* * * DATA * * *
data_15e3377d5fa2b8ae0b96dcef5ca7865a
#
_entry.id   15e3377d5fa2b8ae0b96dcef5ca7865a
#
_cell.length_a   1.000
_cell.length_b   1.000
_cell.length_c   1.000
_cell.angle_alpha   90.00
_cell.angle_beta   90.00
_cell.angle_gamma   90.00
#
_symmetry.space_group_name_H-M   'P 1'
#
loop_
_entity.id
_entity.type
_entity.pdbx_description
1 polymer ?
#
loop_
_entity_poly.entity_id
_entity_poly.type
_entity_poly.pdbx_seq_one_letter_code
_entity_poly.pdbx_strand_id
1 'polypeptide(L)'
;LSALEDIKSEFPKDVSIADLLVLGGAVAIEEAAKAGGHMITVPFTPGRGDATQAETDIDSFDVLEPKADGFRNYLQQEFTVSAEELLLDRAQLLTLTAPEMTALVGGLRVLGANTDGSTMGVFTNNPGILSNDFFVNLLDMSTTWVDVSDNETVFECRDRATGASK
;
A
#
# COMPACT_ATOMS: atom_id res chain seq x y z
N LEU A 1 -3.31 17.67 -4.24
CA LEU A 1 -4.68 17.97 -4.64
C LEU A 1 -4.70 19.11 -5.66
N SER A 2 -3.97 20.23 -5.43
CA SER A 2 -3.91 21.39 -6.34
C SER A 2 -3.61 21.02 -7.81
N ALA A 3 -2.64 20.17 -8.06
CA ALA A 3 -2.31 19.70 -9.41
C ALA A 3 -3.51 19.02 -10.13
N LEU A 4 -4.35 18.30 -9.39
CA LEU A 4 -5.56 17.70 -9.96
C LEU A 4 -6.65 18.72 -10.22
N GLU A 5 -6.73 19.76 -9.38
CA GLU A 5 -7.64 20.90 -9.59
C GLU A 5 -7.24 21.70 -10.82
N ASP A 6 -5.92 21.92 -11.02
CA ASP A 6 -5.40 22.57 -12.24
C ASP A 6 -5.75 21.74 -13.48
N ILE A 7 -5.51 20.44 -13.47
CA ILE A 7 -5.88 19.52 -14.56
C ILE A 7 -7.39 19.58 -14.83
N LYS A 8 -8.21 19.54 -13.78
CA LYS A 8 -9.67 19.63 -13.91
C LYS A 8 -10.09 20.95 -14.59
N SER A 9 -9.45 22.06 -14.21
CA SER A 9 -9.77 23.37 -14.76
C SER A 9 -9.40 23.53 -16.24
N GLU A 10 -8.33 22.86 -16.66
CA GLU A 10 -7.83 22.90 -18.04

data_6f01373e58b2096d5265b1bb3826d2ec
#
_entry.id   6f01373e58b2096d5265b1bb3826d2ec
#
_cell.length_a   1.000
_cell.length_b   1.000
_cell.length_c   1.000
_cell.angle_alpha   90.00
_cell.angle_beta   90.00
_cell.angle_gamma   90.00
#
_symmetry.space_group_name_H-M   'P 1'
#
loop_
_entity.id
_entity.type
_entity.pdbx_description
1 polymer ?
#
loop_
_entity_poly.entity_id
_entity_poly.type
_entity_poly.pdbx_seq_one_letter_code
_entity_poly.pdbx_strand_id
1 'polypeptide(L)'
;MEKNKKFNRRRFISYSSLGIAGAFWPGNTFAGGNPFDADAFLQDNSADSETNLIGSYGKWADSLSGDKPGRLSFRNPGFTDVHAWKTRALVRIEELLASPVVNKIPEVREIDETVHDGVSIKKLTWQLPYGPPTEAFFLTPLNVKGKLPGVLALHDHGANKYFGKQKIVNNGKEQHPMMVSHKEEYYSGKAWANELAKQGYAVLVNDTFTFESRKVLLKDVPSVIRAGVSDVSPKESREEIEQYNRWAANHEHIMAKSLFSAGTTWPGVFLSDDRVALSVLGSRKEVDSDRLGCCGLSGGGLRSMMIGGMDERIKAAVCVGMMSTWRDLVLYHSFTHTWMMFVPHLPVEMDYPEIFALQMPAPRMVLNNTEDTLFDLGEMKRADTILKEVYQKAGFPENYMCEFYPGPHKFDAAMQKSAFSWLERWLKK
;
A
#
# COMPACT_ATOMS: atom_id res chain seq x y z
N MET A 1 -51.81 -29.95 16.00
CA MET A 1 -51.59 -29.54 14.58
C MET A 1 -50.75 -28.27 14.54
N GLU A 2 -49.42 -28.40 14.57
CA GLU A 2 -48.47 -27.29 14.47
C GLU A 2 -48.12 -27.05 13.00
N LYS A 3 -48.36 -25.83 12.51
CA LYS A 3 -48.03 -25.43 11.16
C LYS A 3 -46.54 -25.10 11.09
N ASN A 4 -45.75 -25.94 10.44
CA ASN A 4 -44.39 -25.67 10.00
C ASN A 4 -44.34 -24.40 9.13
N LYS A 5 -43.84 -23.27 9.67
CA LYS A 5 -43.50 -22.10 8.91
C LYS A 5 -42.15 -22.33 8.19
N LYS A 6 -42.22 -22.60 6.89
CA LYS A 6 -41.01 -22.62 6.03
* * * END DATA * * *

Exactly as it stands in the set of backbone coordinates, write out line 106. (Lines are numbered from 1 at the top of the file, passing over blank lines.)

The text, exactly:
CA LYS A 6 -41.01 -22.62 6.03